Bell pepper seeds are started in greenhouses, and the seedlings are transplanted in the fields at five or six weeks old. Peppers are generally grown in plastic mulch on raised beds, which warm up more quickly in the spring and enhance earlier growth. At full size, the bell pepper plant is bushy, four feet tall, and two to three inches wide. Flowers will blossom through the growing season.
Peppers can be harvested when they are immature (green) or mature (red), depending on the market intended for the product. A single field can be harvested multiple times at 10 to 15-day intervals. Most Georgia-grown peppers are harvested multiple times, from June to October. Bell peppers are usually harvested by hand and dumped into bulk bins or trailers to carry them to packing facilities.
Grading and Picking
Peppers are graded and packed by size and color. Federal grade standards for bell peppers are based on the number of defects visible. The peppers may be cooled by hydro-cooling before packing or forced-air cooling after being packed into boxes and on pallets. Fresh peppers may be stored for up to three weeks in cool, moist conditions. They also may be frozen, dried or processed for later use.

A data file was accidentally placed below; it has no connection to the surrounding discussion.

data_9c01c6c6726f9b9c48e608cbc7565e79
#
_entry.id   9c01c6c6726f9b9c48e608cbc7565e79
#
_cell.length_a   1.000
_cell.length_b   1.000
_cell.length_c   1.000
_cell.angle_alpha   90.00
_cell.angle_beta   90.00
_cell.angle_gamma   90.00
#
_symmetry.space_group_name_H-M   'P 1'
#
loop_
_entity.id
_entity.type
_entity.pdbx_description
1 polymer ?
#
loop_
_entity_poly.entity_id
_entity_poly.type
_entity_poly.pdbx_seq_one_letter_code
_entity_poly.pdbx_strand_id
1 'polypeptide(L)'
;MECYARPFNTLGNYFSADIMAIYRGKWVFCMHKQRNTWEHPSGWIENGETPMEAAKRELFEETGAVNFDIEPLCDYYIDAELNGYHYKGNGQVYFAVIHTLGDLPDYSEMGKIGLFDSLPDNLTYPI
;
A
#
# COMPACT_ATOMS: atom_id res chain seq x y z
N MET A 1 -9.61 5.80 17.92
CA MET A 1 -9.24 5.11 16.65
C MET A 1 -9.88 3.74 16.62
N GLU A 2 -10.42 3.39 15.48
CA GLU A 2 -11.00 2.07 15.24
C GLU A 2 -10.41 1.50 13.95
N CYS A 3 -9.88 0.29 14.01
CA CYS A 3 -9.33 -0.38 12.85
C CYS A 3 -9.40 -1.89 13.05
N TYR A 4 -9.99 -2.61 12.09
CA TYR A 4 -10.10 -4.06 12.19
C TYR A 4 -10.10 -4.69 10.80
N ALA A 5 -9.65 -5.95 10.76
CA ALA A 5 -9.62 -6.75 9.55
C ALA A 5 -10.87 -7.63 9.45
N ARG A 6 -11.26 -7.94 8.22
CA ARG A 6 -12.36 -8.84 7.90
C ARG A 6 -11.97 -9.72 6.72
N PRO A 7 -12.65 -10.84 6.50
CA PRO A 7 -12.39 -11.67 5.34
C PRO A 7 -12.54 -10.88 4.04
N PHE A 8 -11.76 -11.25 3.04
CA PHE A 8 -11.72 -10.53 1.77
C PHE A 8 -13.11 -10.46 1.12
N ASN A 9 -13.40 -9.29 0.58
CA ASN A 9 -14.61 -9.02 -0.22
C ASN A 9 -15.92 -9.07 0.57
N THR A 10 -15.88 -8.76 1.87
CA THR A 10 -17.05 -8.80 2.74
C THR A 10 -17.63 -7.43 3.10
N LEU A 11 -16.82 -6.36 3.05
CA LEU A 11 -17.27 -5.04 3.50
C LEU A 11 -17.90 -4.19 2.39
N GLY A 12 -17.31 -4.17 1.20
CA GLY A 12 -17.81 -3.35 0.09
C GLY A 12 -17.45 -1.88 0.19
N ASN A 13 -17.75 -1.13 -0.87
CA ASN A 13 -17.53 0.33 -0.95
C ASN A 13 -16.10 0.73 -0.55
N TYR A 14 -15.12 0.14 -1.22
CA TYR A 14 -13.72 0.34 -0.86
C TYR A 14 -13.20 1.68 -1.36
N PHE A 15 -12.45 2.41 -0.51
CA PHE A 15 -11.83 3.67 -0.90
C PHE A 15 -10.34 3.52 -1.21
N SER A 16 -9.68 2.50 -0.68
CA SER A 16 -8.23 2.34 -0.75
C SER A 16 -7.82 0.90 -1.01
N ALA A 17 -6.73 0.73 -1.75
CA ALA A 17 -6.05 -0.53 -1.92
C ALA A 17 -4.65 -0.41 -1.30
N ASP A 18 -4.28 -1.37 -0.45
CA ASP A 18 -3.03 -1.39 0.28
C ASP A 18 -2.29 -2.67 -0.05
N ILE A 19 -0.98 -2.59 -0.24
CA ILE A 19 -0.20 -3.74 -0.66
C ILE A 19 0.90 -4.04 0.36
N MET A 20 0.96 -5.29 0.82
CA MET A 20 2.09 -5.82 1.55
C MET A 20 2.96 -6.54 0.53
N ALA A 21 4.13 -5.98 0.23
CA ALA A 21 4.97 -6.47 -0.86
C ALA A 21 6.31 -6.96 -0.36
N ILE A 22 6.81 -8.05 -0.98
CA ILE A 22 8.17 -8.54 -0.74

Once the peppers have been graded and packed, they are shipped to the buying points in refrigerated trucks. Peppers grown on south Georgia farms are distributed to a number of states throughout the Southeast and Mid-Atlantic regions.
Peppers could be sold to fresh market, which includes roadside stands, wholesalers and retailers, farmers markets, community-supported agriculture (CSA), produce auctions and cooperatives. These fresh peppers are often used in salads, stuffings, garnishes and more. Peppers can also be processed and frozen, cut or pickled.